Maluwana Ciel de Case

Experiencing traditions : Creation of a Maluwana

Today’s article isn’t my usual travel blog post. Creating a Maluwana is an experience of ancient traditions. We can travel around the world and count countries, but in the end what I love the most about travel is to learn and understand other cultures. So I really hope you’ll enjoy the read and please let me know If you want to read more posts like this one in the comments.

Back in 2018 I had the chance to participate to a workshop to create my Maluwana, also known as roof circle. Coming from the traditions of the Indigenous Wayana, the Maluwana is a circular section of wood. It’s situated on the centre of Tukusipan which is a community hut, usually in the centre of Wayana’s villages. The Maluwana represents originally the mythical monsters which were killed during the genesis of Wayana people, the crested caterpillars. Nowadays more symbols have been added, always representing animals of the forest.

Maluwana

Travel Blog Some history

The legend narrates that a man who was hunting, got lost in the forest. After wandering for a while he heard music coming deeper in the forest. The notes led him to a village inhabited by spirits. Those spirits taught him the art of Maluwana and of building the Tukusipan, so that he could share his knowledge with his village and protect his people from the evil spirits.

Although we don’t have a specific period, historians affirm that the genesis of Maluwana goes back to when the Wayana started working commonly with metal tools such as chisels, etc.. That was around the 19th century. Also the first testimonies date back to that period. At first Maluwana were made with natural pigments, but in the mid 20th century the industrial painting became more popular. Today smaller versions of the Maluwana have become very popular as a decoration object.

Travel Blog The workshop : create your Maluwana

Ti’Wan Couchili is the first Teko woman sculptor working on wood. Her workshop will teach you the ancient techniques of crafting Malwana, and you’ll get to leave with your amazing creation! Let’s see step by step the creation of Maluwana.

What you’ll need : ruler, cutter (or a chisel may be best), compass, pencil and rubber.

Maluwana

Starting from the circular section

The wood section comes from Kapok trees. Once It’s cut the whole piece is painted with a black protective layer and its borders are covered with clay. From that step on the creation of the Maluwana is fully in your hands. First you start by creating the external patterns. Those decorations are often triangular shapes that recall a boa constrictors tail. Once you draw them with your pencil, Ti’Wan will guide you to choose the animals.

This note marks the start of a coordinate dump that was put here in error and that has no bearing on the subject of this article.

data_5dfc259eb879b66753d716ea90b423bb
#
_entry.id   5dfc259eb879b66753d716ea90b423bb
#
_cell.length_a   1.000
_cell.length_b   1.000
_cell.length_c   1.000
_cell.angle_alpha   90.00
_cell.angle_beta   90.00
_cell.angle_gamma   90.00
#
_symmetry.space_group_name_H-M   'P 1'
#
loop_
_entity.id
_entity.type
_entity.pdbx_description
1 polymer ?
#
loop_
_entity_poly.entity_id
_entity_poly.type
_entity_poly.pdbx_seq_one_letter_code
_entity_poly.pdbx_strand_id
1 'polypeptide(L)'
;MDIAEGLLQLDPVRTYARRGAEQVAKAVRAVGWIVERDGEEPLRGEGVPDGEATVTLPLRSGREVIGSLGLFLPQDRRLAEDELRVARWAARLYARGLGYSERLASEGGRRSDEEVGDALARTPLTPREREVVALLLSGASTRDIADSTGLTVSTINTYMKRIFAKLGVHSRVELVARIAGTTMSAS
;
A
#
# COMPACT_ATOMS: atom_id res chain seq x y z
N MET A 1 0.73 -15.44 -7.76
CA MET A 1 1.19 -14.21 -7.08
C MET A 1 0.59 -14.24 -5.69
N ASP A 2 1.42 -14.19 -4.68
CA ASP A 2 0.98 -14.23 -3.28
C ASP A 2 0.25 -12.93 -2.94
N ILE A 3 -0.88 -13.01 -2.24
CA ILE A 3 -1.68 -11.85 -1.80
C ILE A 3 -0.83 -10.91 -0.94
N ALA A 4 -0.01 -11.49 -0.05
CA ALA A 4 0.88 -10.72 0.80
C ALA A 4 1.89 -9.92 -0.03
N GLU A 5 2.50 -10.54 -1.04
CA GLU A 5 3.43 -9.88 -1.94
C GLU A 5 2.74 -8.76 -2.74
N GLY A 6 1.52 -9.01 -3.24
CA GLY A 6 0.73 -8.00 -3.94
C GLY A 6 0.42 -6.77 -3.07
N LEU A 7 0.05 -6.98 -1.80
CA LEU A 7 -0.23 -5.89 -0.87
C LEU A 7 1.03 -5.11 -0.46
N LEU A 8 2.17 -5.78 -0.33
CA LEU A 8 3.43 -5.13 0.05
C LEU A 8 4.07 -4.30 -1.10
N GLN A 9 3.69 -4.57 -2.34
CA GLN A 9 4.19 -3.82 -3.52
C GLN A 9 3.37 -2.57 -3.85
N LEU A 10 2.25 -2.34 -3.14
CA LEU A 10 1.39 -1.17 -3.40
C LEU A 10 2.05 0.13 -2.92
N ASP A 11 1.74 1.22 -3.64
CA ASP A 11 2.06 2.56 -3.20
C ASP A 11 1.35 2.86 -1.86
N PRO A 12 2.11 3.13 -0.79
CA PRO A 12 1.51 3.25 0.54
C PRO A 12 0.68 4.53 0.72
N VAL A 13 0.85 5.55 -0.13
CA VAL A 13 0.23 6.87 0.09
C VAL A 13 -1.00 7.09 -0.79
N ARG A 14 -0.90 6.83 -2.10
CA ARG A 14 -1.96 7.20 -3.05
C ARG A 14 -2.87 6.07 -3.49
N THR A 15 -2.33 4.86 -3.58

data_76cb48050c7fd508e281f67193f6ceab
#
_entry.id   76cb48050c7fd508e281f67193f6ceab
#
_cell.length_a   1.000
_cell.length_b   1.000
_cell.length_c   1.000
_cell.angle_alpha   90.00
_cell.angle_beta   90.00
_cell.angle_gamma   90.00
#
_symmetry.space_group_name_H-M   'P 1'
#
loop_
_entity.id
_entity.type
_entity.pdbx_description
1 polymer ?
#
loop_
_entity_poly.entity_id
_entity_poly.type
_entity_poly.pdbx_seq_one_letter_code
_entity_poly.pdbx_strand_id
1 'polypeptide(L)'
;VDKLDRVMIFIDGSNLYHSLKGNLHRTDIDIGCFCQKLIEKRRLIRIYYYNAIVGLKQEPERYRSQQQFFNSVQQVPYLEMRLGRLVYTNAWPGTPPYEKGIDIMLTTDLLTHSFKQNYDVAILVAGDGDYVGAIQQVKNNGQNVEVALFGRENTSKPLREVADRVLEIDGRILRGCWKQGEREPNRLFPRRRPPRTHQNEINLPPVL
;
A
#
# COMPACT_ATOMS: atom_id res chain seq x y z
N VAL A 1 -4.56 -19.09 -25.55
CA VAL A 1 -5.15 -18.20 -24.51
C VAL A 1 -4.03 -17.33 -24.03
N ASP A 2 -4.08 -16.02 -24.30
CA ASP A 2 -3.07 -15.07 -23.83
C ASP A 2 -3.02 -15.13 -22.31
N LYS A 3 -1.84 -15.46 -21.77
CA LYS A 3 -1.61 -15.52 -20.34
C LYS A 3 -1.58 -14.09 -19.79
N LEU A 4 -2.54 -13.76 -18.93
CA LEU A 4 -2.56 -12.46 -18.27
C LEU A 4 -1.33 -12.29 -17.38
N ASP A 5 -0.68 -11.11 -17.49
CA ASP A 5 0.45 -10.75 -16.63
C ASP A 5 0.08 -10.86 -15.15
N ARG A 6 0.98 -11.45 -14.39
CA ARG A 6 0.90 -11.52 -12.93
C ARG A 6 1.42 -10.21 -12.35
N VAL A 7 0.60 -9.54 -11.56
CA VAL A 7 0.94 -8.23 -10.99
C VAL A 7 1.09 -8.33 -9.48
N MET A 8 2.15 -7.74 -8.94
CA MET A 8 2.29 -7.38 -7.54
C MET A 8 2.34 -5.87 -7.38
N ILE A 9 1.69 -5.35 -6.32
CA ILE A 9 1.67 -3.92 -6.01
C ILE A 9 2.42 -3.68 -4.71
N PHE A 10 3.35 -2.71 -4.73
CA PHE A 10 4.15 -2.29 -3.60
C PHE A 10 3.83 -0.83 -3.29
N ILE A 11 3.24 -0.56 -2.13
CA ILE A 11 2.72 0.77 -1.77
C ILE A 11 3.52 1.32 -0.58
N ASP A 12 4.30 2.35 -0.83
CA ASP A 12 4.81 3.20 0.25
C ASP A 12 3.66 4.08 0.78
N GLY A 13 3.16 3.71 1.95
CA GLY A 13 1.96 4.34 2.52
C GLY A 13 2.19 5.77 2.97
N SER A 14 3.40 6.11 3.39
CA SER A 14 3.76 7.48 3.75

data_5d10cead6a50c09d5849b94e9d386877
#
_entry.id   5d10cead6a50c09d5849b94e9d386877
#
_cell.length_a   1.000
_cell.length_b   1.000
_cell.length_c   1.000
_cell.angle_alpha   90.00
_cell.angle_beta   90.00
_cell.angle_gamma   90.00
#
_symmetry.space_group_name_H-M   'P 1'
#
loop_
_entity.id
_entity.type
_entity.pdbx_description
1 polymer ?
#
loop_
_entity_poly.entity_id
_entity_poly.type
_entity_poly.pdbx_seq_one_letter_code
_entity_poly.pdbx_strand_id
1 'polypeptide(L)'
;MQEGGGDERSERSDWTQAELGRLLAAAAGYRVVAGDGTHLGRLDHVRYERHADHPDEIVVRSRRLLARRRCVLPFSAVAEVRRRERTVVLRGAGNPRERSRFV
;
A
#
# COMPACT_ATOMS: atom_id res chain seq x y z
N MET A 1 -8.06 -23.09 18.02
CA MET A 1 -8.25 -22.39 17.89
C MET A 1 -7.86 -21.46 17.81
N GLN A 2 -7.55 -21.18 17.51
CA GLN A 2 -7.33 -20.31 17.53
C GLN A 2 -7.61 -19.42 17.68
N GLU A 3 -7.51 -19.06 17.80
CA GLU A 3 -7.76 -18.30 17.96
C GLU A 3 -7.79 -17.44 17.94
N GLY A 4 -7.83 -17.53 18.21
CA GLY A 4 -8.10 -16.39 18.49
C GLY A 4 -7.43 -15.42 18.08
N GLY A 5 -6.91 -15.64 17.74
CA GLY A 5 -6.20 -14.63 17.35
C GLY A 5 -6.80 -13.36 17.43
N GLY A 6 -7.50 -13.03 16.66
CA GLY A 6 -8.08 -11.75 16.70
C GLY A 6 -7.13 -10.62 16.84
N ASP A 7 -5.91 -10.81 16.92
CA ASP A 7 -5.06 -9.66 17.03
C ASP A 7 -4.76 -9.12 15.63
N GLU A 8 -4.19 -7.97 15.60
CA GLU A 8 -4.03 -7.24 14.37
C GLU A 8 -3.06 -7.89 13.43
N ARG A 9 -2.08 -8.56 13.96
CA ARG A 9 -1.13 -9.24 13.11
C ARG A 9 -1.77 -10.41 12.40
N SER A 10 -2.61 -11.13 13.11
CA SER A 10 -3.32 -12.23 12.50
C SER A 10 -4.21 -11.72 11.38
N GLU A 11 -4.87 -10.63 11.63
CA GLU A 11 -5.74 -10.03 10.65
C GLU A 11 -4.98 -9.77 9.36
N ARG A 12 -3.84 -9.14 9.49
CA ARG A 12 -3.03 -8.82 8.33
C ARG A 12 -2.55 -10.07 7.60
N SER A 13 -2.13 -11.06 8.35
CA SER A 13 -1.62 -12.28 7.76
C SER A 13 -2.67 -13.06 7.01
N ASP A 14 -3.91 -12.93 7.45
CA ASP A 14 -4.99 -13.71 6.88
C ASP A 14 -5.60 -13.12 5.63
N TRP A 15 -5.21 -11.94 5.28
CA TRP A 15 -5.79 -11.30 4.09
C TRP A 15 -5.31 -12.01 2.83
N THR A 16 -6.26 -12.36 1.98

Maluwana

Choosing the animals for your Maluwana

When It comes to choose the animals you have only an “obligation”, to draw the two giant crested caterpillars that protect from the evil spirits. The choice of the other animals and the number you want to represent is very personal. I chose the river spirit, the jaguar, a turtle, the toucan and an anteater.

Once you chose your animals you can start to draw them. Ti’Wan created carton shaped figurines that will help you draw the borders. Then you create smaller shapes in your animals so that you can colour them in different sections. Last step before colouring, with your cutter or chisel, you’ll redraw all your lines. This way the colours that are liquid won’t pour onto other sections. This was probably the most tiring part of the workshop, my hands were in pain after carving all the lines!

Colouring your work of art

You’re now ready for your next and final step: the colouring. What I loved the most about the workshop was being able to paint my Maluwana with the ancient technique. Ti’Wan prepares many different jars containing all the colours she obtained by picking the pigments from the riverside or the forest. Then diluted with some water you’ll be able to spread it on the different sections of your Maluwana. If you’re a perfectionist this part may be veeery long, as it happened to me.

The workshop lasts two days. Launch is included and Ti’Wan is an excellent cook. Unfortunately the workshop isn’t opened for now. But If you’re willing to buy the original Maluwana you can visit the GADEPAM, French Guiana’s crafters shop in Cayenne.

Wanna know more about French Guiana? Find more Amazonian adventures here. And don’t forget to pin this in your decor board on Pinterest!

Maluwana

9 thoughts on “Experiencing traditions : Creation of a Maluwana”

  1. I love this, and totally agree that travelling to experience new cultures and learn new things about the world is what travel is all about – not just counting countrues and getting the best photo!
    Thanks for sharing this 🙂

  2. Really informative guide; I’d never heard of a Maluwana before but it looks and sounds like a lot of fun!

  3. I had never heard of a Maluwana before, but I loved learning about this amazing style of artwork in your post. I love how you can incorporate different animals into the design. I think I would choose a turtle for mine! 🙂

  4. I had no idea what a Maluwana was. So it was interesting to read your post and learn more. An interesting piece of culture you picked up from the Indigenous Wayana. It looks like a beautiful piece of art I would want in my house.

Leave a Comment

Your email address will not be published.